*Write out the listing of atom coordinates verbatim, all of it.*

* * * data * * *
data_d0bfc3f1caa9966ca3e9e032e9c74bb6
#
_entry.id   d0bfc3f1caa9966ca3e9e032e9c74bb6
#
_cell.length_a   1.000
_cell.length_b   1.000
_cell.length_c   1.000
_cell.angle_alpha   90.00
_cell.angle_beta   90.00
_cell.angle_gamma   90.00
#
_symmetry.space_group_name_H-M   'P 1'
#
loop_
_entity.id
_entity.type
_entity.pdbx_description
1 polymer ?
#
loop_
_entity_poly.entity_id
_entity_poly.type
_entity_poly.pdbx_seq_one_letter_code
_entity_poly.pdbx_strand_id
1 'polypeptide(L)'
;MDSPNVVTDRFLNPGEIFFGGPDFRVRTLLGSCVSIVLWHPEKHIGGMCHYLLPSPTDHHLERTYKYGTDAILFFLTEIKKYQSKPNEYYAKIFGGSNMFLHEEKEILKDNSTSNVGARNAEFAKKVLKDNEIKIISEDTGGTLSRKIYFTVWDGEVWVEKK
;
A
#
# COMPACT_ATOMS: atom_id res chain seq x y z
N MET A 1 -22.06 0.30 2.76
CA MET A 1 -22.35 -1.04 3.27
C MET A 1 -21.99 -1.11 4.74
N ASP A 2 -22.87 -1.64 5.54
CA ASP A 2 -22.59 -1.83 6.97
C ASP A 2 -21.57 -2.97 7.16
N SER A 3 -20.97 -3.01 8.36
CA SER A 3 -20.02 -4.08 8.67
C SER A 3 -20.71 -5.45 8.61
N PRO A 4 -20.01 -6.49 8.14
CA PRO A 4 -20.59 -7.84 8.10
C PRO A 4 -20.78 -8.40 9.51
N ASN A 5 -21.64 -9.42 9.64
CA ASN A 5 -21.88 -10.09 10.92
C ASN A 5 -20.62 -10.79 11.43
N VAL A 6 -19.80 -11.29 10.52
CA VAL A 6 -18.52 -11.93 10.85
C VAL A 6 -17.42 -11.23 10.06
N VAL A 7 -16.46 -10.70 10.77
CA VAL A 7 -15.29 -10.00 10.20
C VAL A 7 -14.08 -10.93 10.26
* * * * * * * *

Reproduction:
data_d0bfc3f1caa9966ca3e9e032e9c74bb6
#
_entry.id   d0bfc3f1caa9966ca3e9e032e9c74bb6
#
_cell.length_a   1.000
_cell.length_b   1.000
_cell.length_c   1.000
_cell.angle_alpha   90.00
_cell.angle_beta   90.00
_cell.angle_gamma   90.00
#
_symmetry.space_group_name_H-M   'P 1'
#
loop_
_entity.id
_entity.type
_entity.pdbx_description
1 polymer ?
#
loop_
_entity_poly.entity_id
_entity_poly.type
_entity_poly.pdbx_seq_one_letter_code
_entity_poly.pdbx_strand_id
1 'polypeptide(L)'
;MDSPNVVTDRFLNPGEIFFGGPDFRVRTLLGSCVSIVLWHPEKHIGGMCHYLLPSPTDHHLERTYKYGTDAILFFLTEIKKYQSKPNEYYAKIFGGSNMFLHEEKEILKDNSTSNVGARNAEFAKKVLKDNEIKIISEDTGGTLSRKIYFTVWDGEVWVEKK
;
A
#
# COMPACT_ATOMS: atom_id res chain seq x y z
N MET A 1 -22.06 0.30 2.76
CA MET A 1 -22.35 -1.04 3.27
C MET A 1 -21.99 -1.11 4.74
N ASP A 2 -22.87 -1.64 5.54
CA ASP A 2 -22.59 -1.83 6.97
C ASP A 2 -21.57 -2.97 7.16
N SER A 3 -20.97 -3.01 8.36
CA SER A 3 -20.02 -4.08 8.67
C SER A 3 -20.71 -5.45 8.61
N PRO A 4 -20.01 -6.49 8.14
CA PRO A 4 -20.59 -7.84 8.10
C PRO A 4 -20.78 -8.40 9.51
N ASN A 5 -21.64 -9.42 9.64
CA ASN A 5 -21.88 -10.09 10.92
C ASN A 5 -20.62 -10.79 11.43
N VAL A 6 -19.80 -11.29 10.52
CA VAL A 6 -18.52 -11.93 10.85
C VAL A 6 -17.42 -11.23 10.06
N VAL A 7 -16.46 -10.70 10.77
CA VAL A 7 -15.29 -10.00 10.20
C VAL A 7 -14.08 -10.93 10.26